The pursuit of a perfect world extended beyond domestic politics and civil institutions such as the university; it also manifested in modern liberalism’s early support for nationalist ideologies that gained traction in Asia and Africa after World War II. In Nationalism (1967), Minogue, following in the footsteps of his colleague Elie Kedourie, sees nationalism as a grievance-seeking ideology that promises salvation through the nation. According to the nationalist perspective, salvation entails political, territorial, social, and cultural unity, that equates the will of the individual with the will of the nation. Consequently, nationalists are inherently hostile to individualism and pluralism, as these concepts are seen as threats to the envisioned unity. While Minogue did not oppose decolonisation, he critiqued modern liberals for their salvationist approach and the sense of guilt that underpinned their support for what they perceived as “good nationalism.” Furthermore, Minogue chastised modern liberals for their naivety in believing that these newly formed nations would naturally evolve into liberal democracies, align with capitalism against communism, and lead to a better world.
The enduring theme of ideology, present in both domestic and international contexts, constitutes a significant aspect of Minogue’s body of work. Nevertheless, the term “ideology,” coined by Destutt de Tracy during the French Revolution, has been a subject of scholarly debate, with varying connotations over time. Classical Marxists viewed ideology negatively, as representing the beliefs of the oppressor class. Later, under the influence of thinkers like Lenin, ideology acquired a more positive tone, encompassing the totality of beliefs within a society, whether from the bourgeoisie or the proletariat. Subsequently, with the work of Mannheim, ideology was given a non-evaluative connotation, being only the representation of the beliefs of individuals. However, in Alien Powers, Minogue aimed to reclaim the original negative connotation associated with the term “ideology,” while rejecting the Marxists’ oppression theme. He viewed ideology as a critical mode of thought that poses a threat to the tradition of politics of Western civilisation and its free way of life.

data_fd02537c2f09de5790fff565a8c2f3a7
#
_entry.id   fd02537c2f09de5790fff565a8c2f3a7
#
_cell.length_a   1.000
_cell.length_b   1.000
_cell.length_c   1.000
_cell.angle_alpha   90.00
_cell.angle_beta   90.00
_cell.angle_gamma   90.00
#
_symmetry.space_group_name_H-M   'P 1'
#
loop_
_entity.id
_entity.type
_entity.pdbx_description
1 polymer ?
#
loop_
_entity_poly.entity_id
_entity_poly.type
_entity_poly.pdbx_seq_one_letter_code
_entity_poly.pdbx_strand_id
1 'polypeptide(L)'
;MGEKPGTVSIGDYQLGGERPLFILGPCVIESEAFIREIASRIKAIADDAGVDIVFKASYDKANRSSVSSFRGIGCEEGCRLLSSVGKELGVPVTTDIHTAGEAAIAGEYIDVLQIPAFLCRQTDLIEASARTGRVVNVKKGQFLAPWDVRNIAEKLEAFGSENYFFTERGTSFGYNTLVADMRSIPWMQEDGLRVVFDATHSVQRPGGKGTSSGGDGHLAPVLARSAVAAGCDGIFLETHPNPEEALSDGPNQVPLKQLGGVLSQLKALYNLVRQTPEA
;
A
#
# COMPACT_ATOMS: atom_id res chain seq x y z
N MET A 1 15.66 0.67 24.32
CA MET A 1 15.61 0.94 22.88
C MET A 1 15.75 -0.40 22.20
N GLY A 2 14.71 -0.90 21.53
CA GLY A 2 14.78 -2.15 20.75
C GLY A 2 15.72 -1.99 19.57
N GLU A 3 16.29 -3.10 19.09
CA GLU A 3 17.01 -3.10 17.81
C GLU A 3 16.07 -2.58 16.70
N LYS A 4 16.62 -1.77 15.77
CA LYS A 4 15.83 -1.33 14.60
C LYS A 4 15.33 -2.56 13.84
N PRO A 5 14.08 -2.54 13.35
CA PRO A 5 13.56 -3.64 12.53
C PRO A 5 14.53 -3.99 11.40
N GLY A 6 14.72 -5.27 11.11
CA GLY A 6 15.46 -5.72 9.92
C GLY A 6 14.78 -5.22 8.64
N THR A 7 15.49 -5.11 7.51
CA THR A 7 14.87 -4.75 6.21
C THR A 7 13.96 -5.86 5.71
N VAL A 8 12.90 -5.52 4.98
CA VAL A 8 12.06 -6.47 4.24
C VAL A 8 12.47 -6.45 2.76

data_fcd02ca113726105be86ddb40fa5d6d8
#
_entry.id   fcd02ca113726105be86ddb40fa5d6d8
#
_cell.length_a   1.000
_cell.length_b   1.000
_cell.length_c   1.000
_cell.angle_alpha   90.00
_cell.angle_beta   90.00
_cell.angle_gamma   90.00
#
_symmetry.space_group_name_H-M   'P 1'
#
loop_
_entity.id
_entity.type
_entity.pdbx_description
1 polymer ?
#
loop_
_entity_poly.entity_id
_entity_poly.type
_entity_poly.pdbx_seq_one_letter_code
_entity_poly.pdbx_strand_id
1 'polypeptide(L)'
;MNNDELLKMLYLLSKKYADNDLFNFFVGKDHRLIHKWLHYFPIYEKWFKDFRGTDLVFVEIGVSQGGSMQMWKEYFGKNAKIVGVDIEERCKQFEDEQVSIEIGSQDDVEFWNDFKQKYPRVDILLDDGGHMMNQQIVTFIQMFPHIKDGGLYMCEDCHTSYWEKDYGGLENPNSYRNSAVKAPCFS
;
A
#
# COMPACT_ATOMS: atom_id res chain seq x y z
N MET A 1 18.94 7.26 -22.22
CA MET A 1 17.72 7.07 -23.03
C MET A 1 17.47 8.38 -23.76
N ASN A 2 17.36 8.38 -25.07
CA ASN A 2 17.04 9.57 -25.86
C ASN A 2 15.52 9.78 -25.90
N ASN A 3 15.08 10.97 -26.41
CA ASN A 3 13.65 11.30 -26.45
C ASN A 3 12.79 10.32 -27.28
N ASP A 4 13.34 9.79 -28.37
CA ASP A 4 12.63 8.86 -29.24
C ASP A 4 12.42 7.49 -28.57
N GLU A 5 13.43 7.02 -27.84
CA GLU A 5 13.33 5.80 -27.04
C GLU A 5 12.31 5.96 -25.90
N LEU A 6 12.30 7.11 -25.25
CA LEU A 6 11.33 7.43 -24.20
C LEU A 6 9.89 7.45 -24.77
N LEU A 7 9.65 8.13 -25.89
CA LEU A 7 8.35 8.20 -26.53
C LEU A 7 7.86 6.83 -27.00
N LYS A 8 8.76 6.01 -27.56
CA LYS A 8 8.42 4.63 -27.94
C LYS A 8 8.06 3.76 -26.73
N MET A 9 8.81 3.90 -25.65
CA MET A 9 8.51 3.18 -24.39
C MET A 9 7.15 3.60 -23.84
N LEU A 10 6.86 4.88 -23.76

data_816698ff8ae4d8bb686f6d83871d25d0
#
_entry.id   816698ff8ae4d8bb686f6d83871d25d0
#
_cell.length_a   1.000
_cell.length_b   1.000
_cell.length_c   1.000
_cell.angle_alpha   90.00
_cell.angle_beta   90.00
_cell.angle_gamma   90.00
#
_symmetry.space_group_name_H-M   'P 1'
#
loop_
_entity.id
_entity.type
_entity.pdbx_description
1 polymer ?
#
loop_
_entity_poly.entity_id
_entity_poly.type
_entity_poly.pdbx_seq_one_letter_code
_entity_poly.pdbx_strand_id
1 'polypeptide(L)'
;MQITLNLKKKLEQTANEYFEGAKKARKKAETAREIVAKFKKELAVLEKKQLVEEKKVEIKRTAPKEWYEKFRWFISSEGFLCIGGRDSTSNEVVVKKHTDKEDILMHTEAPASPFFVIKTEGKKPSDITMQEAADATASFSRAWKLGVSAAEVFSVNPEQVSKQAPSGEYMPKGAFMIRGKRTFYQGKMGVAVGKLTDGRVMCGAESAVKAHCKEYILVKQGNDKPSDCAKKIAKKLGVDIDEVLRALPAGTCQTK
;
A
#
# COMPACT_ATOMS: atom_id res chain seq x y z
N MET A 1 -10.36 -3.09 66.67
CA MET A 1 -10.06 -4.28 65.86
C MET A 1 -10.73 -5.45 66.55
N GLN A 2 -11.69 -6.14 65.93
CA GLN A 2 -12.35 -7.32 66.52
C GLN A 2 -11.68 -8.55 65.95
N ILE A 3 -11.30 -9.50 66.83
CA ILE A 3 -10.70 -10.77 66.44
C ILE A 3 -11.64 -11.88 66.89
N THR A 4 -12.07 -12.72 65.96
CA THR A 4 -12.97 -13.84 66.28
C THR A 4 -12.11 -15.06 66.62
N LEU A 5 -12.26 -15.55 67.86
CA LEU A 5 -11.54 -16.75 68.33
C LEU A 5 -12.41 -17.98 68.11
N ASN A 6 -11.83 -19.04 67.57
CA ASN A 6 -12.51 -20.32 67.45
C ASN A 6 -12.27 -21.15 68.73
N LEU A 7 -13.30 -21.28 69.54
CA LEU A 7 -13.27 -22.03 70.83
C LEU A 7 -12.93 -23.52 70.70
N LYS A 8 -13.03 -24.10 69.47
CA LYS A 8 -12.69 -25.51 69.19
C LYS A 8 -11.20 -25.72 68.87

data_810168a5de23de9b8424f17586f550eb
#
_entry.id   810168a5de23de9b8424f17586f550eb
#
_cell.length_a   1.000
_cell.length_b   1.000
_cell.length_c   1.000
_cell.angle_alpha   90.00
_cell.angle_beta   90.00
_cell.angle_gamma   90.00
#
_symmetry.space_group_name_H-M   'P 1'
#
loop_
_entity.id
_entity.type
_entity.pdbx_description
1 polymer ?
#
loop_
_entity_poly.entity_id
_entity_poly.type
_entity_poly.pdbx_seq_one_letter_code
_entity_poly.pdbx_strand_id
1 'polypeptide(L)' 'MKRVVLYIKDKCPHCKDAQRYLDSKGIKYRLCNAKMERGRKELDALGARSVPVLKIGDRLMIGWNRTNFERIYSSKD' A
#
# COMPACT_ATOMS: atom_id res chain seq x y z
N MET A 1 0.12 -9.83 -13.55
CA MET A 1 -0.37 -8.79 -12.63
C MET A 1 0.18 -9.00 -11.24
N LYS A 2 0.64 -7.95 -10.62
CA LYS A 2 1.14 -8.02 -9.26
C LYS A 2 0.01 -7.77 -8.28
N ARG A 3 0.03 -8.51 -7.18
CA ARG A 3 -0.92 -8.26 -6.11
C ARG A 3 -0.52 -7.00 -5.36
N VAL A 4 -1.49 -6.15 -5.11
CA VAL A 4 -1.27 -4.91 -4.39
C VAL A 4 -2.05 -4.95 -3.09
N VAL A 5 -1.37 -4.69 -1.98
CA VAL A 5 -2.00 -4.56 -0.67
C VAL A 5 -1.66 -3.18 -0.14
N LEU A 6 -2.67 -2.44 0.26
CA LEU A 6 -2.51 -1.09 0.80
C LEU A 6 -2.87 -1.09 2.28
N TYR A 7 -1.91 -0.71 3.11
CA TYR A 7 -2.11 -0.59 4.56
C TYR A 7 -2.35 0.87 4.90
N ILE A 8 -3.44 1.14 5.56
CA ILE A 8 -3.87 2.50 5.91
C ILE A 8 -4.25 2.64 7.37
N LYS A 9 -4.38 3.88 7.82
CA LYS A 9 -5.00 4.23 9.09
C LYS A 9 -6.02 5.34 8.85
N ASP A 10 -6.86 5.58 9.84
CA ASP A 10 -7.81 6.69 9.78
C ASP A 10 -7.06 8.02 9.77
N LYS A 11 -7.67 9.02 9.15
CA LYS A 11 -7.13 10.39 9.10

Minogue defined ideology in Alien Powers as “a form of social analysis which discovers that human beings are the victims of an oppressive system, and that the business of life is liberation.” In this conceptualisation, we can discern the two primary functions of ideology. First, it serves a critical function by falsifying the modern Western way of life as an oppressive system, leading ideologues to harbour an inherent aversion to the modern West with its pluralism and individualism. Second, ideology assumes a positive role by positioning itself as possessing the true knowledge to liberate individuals from this systemic oppression. Consequently, ideology presents itself as a pseudo-scientific mode of thought, offering a certain path to transform the entire system with the ultimate aim of creating a perfected community.
Minogue’s perspective helps to identify and respond to the ideological challenge faced by the modern West. First, he differentiates ideology from the broad characterisation given to it by Mannheim, where it represents the beliefs of individuals tied to their social location. According to Minogue, social location does not offer the revelatory knowledge claimed by ideologues. Instead, for the ideologue, the social context is merely a part of the oppressive system that hinders the emancipation of the oppressed. Consequently, ideology is not merely a non-evaluative description of individual beliefs, as employed within the social sciences. Rather, it unveils the oppressive nature of the modern world and charts a path toward a utopian promised land.